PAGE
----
The case concerned a complaint against QSuper by a policyholder who claimed that he was entitled to a refund for premiums that he had overpaid. AFCA upheld his complaint, finding that QSuper had not taken adequate measures to ensure that it had communicated its new ratings, which would have resulted in the policyholder being entitled to access lower premiums.

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QSuper argued that AFCA had gone beyond its powers and exercised the Commonwealth’s judicial power in deciding whether QSuper had complied with the requirements of s 1017B(4) of the Corporations Act. This subsection requires notice to be given to policyholders of the effect of events or changes in a policy to understand the nature and effect of the change.

The Court (Moshinsky, Bromwich and Derrington JJ) ruled that AFCA does not exercise judicial power. Its decisions are not enforceable of themselves and would require further proceedings. It does not finally settle the rights between the parties and is not determinative. It therefore lacks the finality which is inherent in the exercise of judicial power. So, it cannot be said “that any of the provisions of the [Corporations Act 2001 (Cth)] which establish the AFCA scheme and grant AFCA power to make determinations offend Ch III of the Constitution” (at [187]).

In making determinations, it is likely that AFCA will be in a strong position to examine which legislative provisions have been complied with by a financial services operator.

Background

In Update 127 of Robson’s Annotated Corporations Legislation, Grant Holley, the author of this article, has provided the inaugural annotations to provisions in Parts 7.9A and 7.10A of the Corporations Act 2001 (Cth).
Part 7.9A, which relates to product intervention orders, kicked in on 6 April 2019. Part 7.10A, which took effect from 6 March 2018, established an external dispute resolution system relating to financial services and the Australian Financial Complaints Authority. The first judgments on these newly released sections of Chapter 7 (Financial services and markets) of the Corporations Act were delivered earlier this year.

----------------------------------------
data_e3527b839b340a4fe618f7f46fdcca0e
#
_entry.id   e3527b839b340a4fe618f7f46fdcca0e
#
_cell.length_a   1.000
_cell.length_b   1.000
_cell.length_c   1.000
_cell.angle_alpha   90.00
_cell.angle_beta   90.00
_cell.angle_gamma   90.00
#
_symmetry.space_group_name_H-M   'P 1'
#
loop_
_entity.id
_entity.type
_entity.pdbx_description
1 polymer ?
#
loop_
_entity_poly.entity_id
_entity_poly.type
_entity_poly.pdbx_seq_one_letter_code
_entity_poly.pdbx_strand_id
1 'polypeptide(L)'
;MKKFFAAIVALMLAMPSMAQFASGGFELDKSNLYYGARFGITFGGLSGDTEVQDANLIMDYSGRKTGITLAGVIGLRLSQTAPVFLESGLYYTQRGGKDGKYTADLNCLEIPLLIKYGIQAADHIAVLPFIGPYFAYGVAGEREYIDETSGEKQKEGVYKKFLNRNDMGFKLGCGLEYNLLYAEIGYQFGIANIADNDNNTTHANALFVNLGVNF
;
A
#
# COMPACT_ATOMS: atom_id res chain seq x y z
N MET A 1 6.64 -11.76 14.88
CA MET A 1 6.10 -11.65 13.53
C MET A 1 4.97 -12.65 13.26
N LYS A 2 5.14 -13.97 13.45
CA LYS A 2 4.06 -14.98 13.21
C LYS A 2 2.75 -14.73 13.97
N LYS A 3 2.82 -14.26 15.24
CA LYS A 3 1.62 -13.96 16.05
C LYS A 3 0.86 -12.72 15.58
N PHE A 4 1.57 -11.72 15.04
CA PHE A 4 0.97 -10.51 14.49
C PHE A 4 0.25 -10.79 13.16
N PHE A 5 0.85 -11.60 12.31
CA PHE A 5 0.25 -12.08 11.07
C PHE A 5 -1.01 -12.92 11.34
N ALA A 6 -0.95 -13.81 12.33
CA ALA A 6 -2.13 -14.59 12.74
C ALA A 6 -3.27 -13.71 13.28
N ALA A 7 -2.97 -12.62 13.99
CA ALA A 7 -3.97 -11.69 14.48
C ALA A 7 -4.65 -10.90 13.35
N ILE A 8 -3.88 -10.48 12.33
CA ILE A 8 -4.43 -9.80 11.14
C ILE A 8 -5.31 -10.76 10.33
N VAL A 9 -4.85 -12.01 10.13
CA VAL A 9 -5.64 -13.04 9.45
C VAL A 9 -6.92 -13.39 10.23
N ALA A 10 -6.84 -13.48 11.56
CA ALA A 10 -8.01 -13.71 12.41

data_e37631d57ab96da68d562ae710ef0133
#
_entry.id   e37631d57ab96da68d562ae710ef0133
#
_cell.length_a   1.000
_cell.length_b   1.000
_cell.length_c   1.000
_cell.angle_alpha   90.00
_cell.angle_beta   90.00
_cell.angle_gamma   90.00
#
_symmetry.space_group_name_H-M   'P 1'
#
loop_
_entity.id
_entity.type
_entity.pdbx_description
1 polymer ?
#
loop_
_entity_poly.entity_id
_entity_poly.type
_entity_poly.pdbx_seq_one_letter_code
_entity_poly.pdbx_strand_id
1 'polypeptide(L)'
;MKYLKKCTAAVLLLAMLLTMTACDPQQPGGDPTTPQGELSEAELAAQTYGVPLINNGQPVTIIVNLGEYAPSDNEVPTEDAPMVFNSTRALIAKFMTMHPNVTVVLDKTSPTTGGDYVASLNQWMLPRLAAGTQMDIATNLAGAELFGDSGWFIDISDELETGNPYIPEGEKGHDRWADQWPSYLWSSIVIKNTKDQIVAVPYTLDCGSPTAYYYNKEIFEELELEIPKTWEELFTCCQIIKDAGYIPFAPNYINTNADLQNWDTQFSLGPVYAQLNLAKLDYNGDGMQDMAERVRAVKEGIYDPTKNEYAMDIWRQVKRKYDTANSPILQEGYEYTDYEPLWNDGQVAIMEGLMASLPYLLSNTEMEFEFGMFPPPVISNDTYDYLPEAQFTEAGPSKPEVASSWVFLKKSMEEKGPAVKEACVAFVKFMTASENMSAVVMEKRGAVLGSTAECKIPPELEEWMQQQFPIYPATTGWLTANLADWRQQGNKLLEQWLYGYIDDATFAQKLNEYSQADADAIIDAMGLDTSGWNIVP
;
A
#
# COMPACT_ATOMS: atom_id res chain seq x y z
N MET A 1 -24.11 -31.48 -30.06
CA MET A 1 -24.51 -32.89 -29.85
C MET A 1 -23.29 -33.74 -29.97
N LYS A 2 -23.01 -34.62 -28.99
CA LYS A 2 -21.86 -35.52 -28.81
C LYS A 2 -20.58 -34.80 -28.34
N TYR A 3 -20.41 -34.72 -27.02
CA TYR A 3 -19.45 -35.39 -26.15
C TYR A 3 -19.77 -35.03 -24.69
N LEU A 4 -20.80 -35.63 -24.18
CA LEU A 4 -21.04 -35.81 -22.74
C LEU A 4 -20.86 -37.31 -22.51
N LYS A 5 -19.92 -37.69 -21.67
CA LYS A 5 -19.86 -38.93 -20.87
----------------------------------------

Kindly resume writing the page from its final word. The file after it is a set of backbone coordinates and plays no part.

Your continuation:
You can examine this case in more detail via Robson’s Annotated Corporations Legislation on the Thomson Reuters’ e-store.

Grant was a member of the Victorian Bar between 1986 and commenced the financial services and commercial law firm Holley Nethercote in March 1995.  Grant’s practice has been predominantly in commercial law and financial services law. He has represented many medium to large corporations in courts and tribunals at all levels and frequently advises in those areas .

Grant holds degrees in economics and law from Monash University, and a Master of Laws from the University of Melbourne.  He is a fellow of the Resolution Institute, and is a graded arbitrator and accredited mediator.  A contributing author to a number of legal publications and journals, including the Law Book Company’s “Laws of Australia”; Butterworths’ “Halsbury’s Laws of Australia”, “Encyclopedia of Forms and Precedents”, “Court Forms and Pleadings”; and Thomson Reuters ‘Robson’s Corporations Law’; Grant has also authored a book “Management and the Law”.